CONGRESSMAN John Moolenaar met on Wednesday, Jan. 22 with a group of representatives from the Shiawassee County Farm Bureau to discuss trade, immigration, redistricting and a wide range of other topics. The congressman was also interested to hear what the group of farmers believed he should focus on in the coming year. The meeting was held at Sheridan Realty & Auction Co. in Owosso.
“One of the challenges we’ve faced in mid-Michigan, in addition to the weather, has been the uncertainty in terms of trade policy,” shared Congressman Moolenaar, R-Midland. “And I think, in the past week, we’ve seen a major step forward in that regard. The USMCA (United States-Mexico-Canada Agreement) will finally go into effect, and that will provide stability going forward. It should open up some new markets for dairy, especially in Canada, which is really huge. Canada still has to ratify the agreement, but we should be able to implement the new agreement soon.
“I also think the new China trade agreement is going to be very positive,” continued Moolenaar. “China has agreed to buy $200 billion of American goods, including $50 billion in agricultural goods, such as soy beans, pork and other goods produced here in Michigan. This is really good news for us here in the 4th District, and it sends a message that we can come to agreements on trade deals, which was kind of up in the air. We have to hold China to the agreement, which is always a challenge, but in terms of where we were a year ago, I think there is finally some clarity.”
Congressman Moolenaar also spoke briefly about how the new trade agreements will open up opportunities with Europe and India, which the congressman reported was also upcoming. When questioned about how the USMCA might help solve immigration issues at the southern border, Moolenaar explained that the two issues were not specifically connected, but he expressed his optimism that immigration reform is on the right track.
“We are making a lot of progress stemming illegal immigration,” shared Moolenaar. “The Trump administration is working very hard with the leaders of Guatemala, Honduras, El Salvador and others on this. Guatemala has really stepped up to an agreement. The whole goal is to keep people in their home country, or if there is some kind of problem where they have to leave, to have them go to the next closest country for asylum, not have them go through two other countries to try and come here. There’s been a lot progress made, and now Mexico is trying to enforce that and keep some of the refugees coming from Central America from attempting to cross the border into our country.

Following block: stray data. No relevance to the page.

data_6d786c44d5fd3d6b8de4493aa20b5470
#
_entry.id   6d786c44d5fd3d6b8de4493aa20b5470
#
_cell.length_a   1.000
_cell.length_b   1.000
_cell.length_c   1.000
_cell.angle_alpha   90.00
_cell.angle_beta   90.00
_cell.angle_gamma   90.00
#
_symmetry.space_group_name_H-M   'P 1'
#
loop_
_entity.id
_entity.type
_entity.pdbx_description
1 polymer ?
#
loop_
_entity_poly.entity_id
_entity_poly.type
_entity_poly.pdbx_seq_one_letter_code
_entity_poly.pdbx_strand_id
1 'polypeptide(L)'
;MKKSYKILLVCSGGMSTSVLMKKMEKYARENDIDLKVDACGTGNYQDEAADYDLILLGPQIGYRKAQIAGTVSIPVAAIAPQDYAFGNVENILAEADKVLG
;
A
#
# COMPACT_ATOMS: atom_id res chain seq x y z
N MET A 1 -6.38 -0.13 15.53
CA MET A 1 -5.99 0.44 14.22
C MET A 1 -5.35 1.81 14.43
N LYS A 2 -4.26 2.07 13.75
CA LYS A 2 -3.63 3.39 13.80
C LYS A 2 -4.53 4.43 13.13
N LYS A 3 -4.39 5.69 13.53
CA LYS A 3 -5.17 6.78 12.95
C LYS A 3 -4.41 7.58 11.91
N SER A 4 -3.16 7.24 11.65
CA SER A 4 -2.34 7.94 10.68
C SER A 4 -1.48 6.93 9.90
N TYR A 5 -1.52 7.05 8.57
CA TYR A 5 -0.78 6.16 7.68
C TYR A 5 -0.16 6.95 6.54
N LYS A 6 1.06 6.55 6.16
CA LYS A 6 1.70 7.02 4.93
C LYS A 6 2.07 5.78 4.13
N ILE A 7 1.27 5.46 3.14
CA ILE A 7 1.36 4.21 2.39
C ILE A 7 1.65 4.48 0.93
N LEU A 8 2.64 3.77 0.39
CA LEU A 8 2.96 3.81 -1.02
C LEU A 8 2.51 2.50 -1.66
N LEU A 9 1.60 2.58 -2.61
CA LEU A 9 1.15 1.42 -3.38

“We want to try to help those countries,” continued Moolenaar. “Ultimately, we want good economies there, so that people can live and survive and not feel like they have to come here. In these countries, there have been cases of corruption, so it is important to President Trump, if we are going to give aid, there needs to be some accountability that the money is being used for the correct purposes. I think we are making a lot of progress, but there are still a lot of challenges.”
Shown during the lunch meeting on Wednesday are (from left) Bob and Maria Carlin; Congressman Moolenaar; Will Wilson; Ashton Bortz, Congressman Moolenaar’s district chief of staff; Melissa Higbee and Donna Kanan from the Shiawassee Conservation District; Ken and Mark Kirkman; and Tim Kiesling, the president of the Shiawassee County Farm Bureau.